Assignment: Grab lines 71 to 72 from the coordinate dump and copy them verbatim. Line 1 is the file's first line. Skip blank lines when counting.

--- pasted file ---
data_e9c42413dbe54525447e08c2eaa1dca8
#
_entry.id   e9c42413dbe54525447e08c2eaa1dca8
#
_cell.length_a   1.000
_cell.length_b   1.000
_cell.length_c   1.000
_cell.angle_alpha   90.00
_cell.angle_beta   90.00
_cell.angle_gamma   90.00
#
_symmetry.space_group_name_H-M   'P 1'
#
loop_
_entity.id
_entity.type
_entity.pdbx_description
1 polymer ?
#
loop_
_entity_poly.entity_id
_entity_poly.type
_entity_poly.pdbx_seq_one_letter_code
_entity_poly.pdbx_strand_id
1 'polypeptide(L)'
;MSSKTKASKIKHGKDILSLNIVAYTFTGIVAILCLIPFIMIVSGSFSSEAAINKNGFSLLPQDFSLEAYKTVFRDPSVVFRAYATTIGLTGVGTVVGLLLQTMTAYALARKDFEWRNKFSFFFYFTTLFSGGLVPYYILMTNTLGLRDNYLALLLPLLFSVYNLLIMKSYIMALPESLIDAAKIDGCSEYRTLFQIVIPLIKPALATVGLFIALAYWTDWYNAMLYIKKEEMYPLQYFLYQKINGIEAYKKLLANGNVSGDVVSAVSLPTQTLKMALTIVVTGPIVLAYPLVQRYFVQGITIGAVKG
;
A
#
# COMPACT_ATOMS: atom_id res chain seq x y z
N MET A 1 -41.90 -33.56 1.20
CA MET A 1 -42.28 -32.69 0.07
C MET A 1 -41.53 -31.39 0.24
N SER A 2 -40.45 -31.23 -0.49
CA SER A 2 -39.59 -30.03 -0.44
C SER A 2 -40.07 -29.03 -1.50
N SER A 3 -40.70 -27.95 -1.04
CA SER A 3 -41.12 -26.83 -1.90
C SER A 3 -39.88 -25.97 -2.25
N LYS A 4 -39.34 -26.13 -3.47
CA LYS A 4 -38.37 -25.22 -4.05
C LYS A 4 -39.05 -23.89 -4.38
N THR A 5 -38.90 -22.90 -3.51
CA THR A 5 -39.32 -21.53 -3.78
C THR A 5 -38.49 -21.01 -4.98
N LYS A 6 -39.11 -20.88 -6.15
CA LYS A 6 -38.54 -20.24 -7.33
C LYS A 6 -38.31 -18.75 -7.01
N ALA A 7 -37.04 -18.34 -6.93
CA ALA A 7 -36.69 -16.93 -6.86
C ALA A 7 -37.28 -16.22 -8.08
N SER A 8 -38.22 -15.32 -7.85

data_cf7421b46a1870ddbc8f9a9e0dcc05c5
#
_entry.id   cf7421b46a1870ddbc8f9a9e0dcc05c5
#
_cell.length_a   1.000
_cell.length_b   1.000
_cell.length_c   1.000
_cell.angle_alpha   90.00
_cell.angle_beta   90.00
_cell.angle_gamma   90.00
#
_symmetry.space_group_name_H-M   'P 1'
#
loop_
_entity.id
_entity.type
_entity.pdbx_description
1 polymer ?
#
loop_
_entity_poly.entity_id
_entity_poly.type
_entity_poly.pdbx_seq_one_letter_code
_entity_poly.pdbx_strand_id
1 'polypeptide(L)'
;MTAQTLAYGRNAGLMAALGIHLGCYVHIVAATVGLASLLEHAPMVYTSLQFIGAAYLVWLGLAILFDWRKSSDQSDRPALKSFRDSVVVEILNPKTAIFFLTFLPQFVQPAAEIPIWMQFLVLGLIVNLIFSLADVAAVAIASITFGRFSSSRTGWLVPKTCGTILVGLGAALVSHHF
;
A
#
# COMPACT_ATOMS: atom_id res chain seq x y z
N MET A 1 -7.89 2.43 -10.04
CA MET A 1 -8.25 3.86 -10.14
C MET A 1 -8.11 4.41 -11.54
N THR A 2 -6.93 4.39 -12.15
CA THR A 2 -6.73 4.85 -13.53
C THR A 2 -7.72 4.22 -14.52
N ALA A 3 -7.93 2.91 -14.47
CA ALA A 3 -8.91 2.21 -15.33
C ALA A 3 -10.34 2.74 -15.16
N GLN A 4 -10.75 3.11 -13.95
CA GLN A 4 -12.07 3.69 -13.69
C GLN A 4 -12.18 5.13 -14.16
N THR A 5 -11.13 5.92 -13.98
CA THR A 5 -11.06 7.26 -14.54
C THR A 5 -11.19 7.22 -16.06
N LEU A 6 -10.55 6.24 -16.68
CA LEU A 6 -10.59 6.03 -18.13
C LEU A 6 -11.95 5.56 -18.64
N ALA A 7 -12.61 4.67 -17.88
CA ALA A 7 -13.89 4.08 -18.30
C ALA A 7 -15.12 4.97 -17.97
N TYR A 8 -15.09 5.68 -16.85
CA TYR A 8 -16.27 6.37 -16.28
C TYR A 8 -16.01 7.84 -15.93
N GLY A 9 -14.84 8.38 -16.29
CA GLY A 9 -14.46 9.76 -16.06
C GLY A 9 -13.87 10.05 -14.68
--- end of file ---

#
loop_